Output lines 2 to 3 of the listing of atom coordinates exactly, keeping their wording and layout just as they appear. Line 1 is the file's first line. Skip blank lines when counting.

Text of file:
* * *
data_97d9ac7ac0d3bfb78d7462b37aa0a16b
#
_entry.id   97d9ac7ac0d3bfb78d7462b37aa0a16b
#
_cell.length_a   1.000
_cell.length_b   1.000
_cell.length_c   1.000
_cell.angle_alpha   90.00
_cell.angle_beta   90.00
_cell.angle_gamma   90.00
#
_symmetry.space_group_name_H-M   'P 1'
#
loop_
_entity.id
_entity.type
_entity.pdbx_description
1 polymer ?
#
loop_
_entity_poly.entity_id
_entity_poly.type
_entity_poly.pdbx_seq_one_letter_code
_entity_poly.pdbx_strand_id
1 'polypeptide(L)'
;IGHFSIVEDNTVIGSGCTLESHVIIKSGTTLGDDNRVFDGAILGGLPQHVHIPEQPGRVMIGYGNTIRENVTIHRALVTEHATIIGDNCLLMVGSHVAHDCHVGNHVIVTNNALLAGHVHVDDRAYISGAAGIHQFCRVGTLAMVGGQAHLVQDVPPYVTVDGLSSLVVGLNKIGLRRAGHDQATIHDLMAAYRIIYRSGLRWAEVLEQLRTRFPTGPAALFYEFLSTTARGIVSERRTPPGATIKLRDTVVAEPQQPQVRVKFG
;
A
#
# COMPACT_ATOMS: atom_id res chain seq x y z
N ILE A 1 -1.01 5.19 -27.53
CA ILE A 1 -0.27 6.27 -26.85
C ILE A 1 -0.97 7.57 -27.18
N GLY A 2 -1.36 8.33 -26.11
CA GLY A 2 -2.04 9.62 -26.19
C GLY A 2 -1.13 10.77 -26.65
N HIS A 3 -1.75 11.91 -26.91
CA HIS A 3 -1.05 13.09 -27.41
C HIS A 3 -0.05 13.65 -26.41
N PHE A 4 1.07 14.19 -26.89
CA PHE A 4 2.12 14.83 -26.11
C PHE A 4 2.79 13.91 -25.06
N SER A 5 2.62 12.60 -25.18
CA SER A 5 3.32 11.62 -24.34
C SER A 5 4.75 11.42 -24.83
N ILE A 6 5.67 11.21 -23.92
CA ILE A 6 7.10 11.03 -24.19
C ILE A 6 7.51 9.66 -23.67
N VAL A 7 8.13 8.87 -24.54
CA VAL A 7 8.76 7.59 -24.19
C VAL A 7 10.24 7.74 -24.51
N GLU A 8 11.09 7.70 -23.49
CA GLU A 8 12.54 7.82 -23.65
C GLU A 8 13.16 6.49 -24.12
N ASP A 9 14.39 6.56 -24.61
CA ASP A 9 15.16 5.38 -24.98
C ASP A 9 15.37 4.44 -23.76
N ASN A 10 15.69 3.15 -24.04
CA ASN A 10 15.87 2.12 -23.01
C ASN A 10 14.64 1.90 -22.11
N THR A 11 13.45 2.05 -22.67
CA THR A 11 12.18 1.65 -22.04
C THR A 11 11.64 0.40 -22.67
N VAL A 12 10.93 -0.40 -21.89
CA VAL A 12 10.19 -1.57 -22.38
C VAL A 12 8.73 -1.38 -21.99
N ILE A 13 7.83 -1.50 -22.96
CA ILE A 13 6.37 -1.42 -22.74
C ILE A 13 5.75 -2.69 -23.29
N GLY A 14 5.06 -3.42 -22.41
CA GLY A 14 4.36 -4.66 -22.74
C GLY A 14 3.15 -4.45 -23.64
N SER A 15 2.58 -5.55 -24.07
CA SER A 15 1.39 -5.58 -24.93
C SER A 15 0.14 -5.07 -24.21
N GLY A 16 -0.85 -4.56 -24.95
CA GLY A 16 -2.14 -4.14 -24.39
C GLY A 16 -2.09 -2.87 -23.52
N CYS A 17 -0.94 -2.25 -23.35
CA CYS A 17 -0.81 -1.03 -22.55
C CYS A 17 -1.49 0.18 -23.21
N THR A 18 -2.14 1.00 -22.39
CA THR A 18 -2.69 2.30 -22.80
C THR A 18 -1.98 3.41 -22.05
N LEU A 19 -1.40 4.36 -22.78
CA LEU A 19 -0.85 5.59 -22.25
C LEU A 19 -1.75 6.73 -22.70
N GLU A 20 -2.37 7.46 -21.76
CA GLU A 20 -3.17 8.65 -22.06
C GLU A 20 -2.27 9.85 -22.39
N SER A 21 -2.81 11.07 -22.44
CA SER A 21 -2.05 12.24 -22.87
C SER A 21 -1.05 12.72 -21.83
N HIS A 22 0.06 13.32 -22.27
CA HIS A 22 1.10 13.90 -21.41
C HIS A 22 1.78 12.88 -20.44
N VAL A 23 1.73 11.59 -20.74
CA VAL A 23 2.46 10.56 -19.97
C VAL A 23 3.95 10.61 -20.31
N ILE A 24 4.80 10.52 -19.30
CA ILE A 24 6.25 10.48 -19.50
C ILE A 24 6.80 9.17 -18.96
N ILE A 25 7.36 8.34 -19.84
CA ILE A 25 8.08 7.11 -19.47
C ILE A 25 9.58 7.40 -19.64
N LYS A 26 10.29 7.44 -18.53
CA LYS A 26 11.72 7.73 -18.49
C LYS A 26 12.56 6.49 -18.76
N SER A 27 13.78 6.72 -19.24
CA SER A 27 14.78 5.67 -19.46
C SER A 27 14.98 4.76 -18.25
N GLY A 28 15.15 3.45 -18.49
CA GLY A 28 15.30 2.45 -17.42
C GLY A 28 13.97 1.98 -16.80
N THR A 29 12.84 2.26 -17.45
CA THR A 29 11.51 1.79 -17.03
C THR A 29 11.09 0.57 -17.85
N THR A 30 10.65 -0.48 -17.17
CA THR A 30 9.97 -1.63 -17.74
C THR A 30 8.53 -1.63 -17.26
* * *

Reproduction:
#
_entry.id   97d9ac7ac0d3bfb78d7462b37aa0a16b